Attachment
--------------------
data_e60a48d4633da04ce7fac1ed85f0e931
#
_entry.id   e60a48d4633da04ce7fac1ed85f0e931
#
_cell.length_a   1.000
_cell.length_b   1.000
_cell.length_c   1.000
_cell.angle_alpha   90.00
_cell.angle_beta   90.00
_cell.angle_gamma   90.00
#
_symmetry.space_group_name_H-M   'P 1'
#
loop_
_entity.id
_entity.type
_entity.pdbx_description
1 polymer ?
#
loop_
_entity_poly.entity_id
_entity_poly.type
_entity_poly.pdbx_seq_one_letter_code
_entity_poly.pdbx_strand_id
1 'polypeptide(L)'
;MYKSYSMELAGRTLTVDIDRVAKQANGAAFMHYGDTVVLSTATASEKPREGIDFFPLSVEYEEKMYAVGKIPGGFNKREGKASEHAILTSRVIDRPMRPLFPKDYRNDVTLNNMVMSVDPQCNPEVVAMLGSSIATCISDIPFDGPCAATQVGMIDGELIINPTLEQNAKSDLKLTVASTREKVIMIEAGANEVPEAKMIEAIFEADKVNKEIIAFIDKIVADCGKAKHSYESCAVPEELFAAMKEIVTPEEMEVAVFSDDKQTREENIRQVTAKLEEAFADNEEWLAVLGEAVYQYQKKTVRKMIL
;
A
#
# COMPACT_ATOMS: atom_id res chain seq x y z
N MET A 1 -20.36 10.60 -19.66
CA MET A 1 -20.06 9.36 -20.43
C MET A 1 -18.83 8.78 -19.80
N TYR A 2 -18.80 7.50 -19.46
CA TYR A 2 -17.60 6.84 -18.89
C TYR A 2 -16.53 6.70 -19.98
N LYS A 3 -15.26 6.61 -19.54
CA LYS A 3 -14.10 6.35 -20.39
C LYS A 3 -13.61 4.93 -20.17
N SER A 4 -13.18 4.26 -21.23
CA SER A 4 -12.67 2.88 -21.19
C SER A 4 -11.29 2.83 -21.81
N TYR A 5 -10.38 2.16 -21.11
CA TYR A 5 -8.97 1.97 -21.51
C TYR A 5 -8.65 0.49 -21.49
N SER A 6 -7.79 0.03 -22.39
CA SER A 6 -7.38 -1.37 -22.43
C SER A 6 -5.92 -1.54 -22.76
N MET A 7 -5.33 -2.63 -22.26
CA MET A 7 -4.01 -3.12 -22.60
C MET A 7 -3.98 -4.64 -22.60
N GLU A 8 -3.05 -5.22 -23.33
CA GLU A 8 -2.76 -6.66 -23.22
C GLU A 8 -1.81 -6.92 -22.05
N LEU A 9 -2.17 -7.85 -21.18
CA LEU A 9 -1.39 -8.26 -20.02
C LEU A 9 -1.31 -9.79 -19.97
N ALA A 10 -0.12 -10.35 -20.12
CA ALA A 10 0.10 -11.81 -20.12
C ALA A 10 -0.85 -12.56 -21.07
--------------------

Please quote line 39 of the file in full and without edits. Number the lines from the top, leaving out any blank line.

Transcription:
C LYS A 3 -13.61 4.93 -20.17